Your Brain on Computers

The New York Times is running an interesting series called “Your Brain on Computers,” which investigates the impact of technology on everyday life. According to the NY Times, the series aims to examine “how a deluge of data can affect the way people think and behave.” So far, the series comprises three articles:

Of interest as well are some of the sidebar information:

As you can probably tell by the headlines, many of these articles paint heavy use of technology as a potential danger. For example, in Hooked on Gadgets, and Paying a Mental Price, Matt Richel writes:

While many people say multitasking makes them more productive, research shows otherwise. Heavy multitaskers actually have more trouble focusing and shutting out irrelevant information, scientists say, and they experience more stress.

And scientists are discovering that even after the multitasking ends, fractured thinking and lack of focus persist. In other words, this is also your brain off computers.

I would imagine most readers of this blog have a more positive experience with technology than presented in these articles. Do the research and anecdotes reflect your experiences with technology?

<update>Steven Pinker, in his article, Mind Over Mass Media also from the New York Times, is not responding directly to the Your Brain on Computers series, but he certainly is addressing very similar issues and presents a seemingly contradictory point of view:

Critics of new media sometimes use science itself to press their case, citing research that shows how “experience can change the brain.” But cognitive neuroscientists roll their eyes at such talk. Yes, every time we learn a fact or skill the wiring of the brain changes; it’s not as if the information is stored in the pancreas. But the existence of neural plasticity does not mean the brain is a blob of clay pounded into shape by experience.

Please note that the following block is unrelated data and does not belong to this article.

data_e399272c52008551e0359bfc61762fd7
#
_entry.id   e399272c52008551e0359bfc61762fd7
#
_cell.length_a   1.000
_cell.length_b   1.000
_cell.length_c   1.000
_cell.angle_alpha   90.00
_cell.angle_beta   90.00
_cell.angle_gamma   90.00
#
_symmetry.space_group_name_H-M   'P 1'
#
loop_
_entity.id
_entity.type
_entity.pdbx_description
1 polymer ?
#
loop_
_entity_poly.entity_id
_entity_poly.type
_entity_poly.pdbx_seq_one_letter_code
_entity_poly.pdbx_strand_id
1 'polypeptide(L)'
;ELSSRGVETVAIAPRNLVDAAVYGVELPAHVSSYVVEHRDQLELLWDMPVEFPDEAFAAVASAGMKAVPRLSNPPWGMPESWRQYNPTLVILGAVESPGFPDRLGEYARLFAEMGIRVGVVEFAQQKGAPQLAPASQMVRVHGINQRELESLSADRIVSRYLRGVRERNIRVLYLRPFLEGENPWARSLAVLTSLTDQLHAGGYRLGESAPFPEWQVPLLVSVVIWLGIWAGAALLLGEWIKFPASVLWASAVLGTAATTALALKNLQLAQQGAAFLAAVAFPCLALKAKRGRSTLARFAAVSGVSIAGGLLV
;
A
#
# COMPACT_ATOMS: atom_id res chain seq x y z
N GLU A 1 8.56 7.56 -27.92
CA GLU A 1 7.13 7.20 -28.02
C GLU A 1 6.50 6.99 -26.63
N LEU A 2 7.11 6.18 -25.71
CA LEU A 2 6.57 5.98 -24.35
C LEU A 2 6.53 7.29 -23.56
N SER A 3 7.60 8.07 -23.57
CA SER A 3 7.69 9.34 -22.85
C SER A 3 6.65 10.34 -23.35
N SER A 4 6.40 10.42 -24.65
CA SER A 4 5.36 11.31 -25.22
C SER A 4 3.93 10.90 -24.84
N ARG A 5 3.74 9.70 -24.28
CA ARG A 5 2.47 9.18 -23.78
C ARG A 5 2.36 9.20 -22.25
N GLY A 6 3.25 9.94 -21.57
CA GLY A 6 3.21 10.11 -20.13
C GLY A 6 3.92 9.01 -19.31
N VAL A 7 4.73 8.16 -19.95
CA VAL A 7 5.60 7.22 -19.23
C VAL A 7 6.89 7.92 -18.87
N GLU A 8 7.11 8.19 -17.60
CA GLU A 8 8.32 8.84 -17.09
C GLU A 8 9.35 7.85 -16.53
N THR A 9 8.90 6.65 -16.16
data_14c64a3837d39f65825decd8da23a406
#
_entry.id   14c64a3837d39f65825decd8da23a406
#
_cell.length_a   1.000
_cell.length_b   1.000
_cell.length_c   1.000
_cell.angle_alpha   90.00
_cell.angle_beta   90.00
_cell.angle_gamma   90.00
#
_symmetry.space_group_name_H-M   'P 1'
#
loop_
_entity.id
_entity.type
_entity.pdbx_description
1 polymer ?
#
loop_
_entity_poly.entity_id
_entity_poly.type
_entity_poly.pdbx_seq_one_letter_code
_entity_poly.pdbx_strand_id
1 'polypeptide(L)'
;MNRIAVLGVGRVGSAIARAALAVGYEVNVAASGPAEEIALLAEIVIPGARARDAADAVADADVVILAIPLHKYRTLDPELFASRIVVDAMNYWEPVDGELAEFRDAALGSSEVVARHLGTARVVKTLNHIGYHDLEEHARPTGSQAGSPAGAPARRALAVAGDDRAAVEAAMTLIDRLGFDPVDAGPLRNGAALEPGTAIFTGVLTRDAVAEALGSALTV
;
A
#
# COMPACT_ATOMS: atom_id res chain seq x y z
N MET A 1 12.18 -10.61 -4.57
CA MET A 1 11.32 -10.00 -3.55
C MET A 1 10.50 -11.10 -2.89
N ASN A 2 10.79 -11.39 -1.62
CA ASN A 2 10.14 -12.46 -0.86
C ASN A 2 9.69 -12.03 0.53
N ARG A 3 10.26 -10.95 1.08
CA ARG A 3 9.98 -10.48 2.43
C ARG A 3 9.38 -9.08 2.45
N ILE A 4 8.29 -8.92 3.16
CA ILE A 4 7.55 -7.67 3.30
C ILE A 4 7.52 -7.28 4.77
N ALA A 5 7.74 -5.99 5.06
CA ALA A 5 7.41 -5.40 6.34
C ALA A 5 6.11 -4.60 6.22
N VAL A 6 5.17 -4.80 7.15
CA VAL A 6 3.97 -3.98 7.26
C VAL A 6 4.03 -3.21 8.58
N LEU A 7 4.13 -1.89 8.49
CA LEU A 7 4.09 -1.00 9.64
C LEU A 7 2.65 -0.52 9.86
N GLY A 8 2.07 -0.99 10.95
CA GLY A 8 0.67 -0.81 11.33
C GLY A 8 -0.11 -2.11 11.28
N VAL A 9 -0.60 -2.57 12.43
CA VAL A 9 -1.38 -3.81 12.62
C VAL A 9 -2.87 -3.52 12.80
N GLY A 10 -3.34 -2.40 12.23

Perhaps it’s safe to say the jury is still out on these issues.

</update>

“Youth Safety on a Living Internet”: Report of the Online Safety and Technology Working Group

The “Youth Safety on a Living Internet” report from the National Telecommunications and Information Administration’s  Online Safety and Working Technology Group, released Friday, June 4, advises that scare tactics related to online safety and blocked access to social networking sites is detrimental and does more harm than good to youth.   The findings of this report bolsters the efforts of librarians and educators to fight restrictive filtering policies that block students’ access to  content that can be used to help youth access, read, write, and interact with multiple forms of media via the web.

According to Larry Magid, Technology Journalist for the Huffington Post and member of this task force:

” What we concluded is that we need to go beyond worrying about predators and pornography and start thinking about young people as active participants – true citizens – in an increasingly interactive online environment where young people are just as likely to create content as they are to consume it.”

Teens and the Internet: The Future of Digital Diversity

The Pew Internet & American Life Project recently posted the slides from a presentation given by Kristen Purcell called Teens and the Internet: The Future of Digital Diversity.

The presentation provides many useful statistics about current use patterns of various technology, such as Internet usage by age of user, Internet access by type (cable modem, dsl, etc), and the percentage of teens with cell phones.

Study: How The American Public Benefits from Internet and Computer Access at Public Libraries